We Are The Consistence


    In case you’ve missed it, a lot of folks on the liberal left have taken to calling themselves “the resistance,” basically saying that President Trump is illegitimate and they will do whatever is necessary to see the man impeached.

    They even have a snazzy web site where they have an outlined platform that looks like nothing but typical liberal boilerplate.

    In fact, resistance has become the media buzzword for a lot of political activities on the left, as if opposing a president from another party is suddenly chic and counter-culture:

    …and that’s just a sampling of “resistance” themed tweets from the past 24 hours. Whether or not this is a silly attempt to brand basic political opposition as some sort of cool underground fight against the man, the language has definitely taken root.

    Meanwhile, amongst Trump diehards, another term has taken root. They’ve taken to calling themselves the “persistence,” a mocking jab at the leftist line. Herman Cain even called it “a movement” of its own. Alright then.

    What if I don’t want to be part of either one of these groups? What if I want to call out President Trump when he does something wrong, like delaying moving our embassy in Israel to Jerusalem, but also praise him when he does something right, like the recent decision to stay out of the disastrous Paris climate accords?

    What if I want to maintain my identity as a conservative, a real one with values and principles, and not simply don a jersey for one side of this fight?

    I guess you’ll have to say I’m a part of The Consistence, where my values don’t change because of the man sitting in the White House.

    I’m not suddenly against free trade, or in support of massive unwieldy infrastructure funding bills, or opposed to reforming social security because Donald Trump was elected president. I am a consistent conservative.

    Some on our side would prefer we just fall in line with “the persistence” and back Trump to the hilt regardless of what’s happening. I’ll admit I was caught off guard by a Dennis Prager editorial in National Review a few days ago, which effectively told conservatives who didn’t support Trump (myself included) to fall in line, or you’re handing over the country.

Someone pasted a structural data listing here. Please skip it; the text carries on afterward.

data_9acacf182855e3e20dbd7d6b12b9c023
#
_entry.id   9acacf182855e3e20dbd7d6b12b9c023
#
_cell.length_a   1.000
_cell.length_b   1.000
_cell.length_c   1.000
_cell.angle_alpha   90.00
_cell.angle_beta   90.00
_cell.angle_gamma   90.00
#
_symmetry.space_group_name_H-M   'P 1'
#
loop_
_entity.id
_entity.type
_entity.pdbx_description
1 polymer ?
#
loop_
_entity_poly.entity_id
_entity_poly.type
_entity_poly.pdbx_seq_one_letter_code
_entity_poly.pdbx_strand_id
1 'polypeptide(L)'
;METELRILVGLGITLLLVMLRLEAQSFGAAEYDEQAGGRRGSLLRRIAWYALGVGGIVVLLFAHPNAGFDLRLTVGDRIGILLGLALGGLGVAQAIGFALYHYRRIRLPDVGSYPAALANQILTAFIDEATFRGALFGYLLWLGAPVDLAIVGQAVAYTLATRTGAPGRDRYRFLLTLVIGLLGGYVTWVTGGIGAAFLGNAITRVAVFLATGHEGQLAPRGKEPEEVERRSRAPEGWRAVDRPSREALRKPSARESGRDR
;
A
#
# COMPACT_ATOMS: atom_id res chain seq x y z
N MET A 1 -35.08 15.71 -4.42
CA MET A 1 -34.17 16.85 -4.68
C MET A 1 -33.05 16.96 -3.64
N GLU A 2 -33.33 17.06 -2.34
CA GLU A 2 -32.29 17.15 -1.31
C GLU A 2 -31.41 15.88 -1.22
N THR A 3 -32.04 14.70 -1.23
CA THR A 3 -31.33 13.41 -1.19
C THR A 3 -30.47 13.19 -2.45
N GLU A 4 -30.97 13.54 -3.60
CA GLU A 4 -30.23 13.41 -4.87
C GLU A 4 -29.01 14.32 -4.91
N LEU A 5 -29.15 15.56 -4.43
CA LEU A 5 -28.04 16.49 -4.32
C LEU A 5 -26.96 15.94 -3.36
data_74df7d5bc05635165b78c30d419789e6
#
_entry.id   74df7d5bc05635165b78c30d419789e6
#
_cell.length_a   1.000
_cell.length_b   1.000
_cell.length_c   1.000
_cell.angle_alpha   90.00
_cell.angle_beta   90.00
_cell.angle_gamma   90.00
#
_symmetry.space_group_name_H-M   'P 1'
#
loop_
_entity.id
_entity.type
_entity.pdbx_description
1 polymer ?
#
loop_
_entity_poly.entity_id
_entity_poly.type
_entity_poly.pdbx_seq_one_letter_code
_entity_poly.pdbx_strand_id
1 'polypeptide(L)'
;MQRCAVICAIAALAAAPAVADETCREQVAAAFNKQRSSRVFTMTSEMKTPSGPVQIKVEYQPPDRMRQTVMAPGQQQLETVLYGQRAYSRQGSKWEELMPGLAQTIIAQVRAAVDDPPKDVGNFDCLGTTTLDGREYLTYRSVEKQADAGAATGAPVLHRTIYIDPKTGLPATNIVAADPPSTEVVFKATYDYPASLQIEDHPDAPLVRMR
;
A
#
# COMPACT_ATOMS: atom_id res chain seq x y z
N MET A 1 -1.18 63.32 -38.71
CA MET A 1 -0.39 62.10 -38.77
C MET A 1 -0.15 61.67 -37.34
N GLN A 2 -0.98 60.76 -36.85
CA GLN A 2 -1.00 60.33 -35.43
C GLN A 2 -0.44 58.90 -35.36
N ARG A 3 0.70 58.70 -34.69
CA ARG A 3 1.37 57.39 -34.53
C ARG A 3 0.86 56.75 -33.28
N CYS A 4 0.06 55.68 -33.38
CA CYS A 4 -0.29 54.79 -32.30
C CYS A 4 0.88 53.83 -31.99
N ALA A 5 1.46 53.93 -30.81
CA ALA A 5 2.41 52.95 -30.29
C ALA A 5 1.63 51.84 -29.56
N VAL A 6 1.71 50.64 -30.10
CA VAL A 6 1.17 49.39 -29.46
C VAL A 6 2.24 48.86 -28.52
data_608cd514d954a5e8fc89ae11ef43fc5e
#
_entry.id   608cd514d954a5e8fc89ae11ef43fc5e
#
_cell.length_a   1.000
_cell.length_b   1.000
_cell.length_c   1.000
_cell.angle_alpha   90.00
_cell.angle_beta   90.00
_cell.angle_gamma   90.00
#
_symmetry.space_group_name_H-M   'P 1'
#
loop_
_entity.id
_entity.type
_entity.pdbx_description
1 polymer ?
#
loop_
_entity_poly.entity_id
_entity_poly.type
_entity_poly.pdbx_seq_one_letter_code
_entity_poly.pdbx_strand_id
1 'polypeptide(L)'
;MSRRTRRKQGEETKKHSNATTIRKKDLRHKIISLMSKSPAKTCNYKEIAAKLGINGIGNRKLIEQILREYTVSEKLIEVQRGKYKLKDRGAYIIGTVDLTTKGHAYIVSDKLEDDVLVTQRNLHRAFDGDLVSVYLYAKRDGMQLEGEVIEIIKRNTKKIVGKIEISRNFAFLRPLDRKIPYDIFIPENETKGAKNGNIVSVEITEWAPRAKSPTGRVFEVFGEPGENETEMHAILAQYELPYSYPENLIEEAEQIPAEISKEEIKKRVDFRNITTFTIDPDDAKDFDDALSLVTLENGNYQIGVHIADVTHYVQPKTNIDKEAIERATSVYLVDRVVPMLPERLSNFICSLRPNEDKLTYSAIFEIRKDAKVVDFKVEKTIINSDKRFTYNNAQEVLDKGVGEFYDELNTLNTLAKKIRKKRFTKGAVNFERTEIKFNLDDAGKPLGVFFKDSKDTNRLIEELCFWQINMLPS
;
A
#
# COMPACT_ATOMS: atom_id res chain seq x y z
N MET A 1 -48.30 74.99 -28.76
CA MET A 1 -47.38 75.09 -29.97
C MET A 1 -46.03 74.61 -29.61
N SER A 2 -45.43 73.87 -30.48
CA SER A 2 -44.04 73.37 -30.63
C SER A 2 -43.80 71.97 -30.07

Here’s his main accusation about conservatives like me:

    I have concluded that there are a few reasons that explain conservatives who were Never-Trumpers during the election, and who remain anti-Trump today.

    The first and, by far, the greatest reason is this: They do not believe that America is engaged in a civil war, with the survival of America as we know it at stake.

    While they strongly differ with the Left, they do not regard the left–right battle as an existential battle for preserving our nation. On the other hand, I, and other conservative Trump supporters, do.

    This is absurd. The reason why many conservative Trump critics remain opposed is because the left-right battle happening in this country is so consequential, and we shouldn’t be yielding any ground to the left with “our man” in the White House.

    Do you know what makes it easier for liberal ideas to take hold? When both major parties are pushing said ideas, as we’ve seen with crony capitalism, expansion of the entitlement state, and over-regulation.

    Prager finishes with a call to action for people like me:

    They can join the fight. They can accept an imperfect reality and acknowledge that we are in a civil war, and that Trump, with all his flaws, is our general. If this general is going to win, he needs the best fighters. But too many of them, some of the best minds of the conservative movement, are AWOL.

    I beg them: Please report for duty.

    Here’s the problem. Men aren’t worth fighting for. Individuals aren’t worth turning into a cause. Imperfect humans are often worthy of defense but not worthy of a war in their name.

    Ideas, on the other hand, can be closer to perfect. They can be more impactful than a single human being ever can. I choose to ignore Prager’s call and defend conservative ideas. That means taking “our general” to task when he’s wrong, and lifting him up when he’s right.

    I don’t want to be thrown onto some “team” because Donald Trump became President of the United States. I want to be a conservative. I want to be part of The Consistence.